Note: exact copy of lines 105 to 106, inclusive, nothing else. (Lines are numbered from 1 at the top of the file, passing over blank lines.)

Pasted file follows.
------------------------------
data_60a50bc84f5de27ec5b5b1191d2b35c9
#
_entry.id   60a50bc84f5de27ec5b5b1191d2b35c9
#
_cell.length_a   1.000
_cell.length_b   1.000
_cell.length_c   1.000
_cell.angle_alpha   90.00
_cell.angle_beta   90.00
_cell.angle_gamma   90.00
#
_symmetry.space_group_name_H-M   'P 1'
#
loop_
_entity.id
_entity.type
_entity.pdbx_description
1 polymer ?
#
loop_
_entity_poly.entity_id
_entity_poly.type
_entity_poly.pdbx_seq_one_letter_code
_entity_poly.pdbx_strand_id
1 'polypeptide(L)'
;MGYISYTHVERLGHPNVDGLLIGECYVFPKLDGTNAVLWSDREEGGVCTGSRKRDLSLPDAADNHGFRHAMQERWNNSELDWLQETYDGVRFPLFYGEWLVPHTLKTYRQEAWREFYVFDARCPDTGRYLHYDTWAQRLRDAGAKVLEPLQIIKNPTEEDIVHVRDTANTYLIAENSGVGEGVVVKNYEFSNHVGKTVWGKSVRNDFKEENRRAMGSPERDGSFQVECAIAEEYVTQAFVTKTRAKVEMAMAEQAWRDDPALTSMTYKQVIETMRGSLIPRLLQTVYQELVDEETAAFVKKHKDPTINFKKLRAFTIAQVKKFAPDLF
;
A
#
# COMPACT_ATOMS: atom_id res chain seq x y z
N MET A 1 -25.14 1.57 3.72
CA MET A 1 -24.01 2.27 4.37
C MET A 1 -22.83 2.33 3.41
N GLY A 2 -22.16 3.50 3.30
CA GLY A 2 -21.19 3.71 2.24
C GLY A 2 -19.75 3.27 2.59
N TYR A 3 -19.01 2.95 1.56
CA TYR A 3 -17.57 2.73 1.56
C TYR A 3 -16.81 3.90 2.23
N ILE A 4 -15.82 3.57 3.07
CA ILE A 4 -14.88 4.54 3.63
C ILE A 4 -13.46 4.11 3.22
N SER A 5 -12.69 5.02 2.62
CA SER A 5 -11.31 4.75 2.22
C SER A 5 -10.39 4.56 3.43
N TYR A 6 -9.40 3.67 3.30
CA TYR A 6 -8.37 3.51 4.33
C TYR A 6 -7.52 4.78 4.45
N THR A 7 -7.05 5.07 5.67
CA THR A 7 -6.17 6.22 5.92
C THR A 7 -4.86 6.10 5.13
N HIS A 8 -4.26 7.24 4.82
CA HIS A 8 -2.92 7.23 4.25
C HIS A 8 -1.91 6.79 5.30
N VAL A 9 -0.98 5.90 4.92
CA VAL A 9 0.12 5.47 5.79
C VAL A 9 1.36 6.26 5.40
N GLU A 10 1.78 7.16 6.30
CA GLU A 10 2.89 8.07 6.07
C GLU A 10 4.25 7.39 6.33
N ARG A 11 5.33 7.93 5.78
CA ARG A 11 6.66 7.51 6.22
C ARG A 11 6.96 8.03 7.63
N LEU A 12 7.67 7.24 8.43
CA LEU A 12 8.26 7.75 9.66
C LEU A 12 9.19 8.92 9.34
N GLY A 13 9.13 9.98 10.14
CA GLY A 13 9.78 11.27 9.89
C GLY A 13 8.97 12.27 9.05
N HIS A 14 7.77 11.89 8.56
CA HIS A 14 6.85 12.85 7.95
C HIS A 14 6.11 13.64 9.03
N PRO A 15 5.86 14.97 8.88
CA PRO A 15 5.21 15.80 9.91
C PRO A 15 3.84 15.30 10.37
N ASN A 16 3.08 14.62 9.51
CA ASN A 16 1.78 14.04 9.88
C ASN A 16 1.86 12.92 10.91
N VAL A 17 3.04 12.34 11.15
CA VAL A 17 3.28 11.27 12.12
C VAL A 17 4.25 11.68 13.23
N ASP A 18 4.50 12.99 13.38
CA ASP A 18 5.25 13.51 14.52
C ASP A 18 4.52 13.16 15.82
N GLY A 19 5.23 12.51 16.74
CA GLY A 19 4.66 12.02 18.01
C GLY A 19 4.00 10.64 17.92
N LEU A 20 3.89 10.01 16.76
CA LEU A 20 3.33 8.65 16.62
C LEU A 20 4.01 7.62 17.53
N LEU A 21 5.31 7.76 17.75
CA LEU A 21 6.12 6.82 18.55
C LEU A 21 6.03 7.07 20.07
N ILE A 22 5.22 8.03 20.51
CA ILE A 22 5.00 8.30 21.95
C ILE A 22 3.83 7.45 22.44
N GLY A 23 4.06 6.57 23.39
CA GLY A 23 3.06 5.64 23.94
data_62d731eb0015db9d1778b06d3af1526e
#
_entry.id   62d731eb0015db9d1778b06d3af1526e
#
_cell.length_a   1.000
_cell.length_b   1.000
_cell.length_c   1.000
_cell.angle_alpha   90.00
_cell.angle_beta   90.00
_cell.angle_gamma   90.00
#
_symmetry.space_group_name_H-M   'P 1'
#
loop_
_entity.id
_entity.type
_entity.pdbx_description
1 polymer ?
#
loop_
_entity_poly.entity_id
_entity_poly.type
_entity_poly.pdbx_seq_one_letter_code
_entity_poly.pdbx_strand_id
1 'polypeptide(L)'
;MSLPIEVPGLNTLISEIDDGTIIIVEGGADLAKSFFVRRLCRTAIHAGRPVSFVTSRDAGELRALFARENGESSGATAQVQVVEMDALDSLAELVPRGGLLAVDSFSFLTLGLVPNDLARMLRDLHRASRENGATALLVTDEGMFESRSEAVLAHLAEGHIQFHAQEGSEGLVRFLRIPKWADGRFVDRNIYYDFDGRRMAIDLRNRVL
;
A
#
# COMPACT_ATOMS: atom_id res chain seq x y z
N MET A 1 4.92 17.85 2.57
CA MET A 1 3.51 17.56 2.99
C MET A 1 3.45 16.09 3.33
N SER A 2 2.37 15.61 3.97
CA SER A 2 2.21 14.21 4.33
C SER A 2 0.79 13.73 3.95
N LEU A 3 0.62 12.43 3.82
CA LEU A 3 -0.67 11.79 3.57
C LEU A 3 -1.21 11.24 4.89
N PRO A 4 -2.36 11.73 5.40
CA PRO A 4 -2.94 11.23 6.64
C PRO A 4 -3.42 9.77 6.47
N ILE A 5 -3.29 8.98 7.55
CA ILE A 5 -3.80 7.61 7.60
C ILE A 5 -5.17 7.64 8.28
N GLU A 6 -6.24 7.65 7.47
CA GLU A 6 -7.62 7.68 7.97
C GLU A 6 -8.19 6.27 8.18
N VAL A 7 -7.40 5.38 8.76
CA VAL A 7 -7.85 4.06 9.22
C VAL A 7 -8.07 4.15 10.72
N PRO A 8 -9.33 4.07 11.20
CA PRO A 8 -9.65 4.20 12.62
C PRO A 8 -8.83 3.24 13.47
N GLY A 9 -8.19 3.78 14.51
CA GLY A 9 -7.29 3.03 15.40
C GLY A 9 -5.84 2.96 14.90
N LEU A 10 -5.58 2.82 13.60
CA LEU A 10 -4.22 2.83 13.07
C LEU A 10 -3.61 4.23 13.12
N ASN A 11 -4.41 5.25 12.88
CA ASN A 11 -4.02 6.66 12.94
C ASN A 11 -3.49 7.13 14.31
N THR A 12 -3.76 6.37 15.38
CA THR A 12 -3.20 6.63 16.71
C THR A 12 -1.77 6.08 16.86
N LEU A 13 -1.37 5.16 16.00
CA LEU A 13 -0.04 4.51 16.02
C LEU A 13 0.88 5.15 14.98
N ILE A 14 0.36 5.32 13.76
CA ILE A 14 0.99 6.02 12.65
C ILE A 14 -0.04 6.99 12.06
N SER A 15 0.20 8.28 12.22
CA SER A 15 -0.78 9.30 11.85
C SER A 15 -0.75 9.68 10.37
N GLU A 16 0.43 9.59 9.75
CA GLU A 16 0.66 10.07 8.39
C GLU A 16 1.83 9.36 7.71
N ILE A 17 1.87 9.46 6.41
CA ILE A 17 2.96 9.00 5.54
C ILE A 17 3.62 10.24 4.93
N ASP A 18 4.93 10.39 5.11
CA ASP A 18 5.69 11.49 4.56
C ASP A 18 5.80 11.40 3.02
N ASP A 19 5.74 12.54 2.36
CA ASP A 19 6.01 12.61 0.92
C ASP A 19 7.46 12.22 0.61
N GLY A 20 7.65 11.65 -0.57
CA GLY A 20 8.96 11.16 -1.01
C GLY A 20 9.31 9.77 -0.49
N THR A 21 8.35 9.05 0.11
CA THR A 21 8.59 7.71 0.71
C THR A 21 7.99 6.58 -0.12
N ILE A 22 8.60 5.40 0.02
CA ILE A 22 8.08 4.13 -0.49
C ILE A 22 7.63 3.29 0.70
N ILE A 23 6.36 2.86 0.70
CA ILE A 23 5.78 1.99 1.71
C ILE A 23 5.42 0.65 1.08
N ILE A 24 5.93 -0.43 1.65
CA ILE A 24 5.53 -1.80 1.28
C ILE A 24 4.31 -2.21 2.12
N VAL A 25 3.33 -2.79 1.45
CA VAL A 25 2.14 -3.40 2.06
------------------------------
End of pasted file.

_cell.length_c   1.000
_cell.angle_alpha   90.00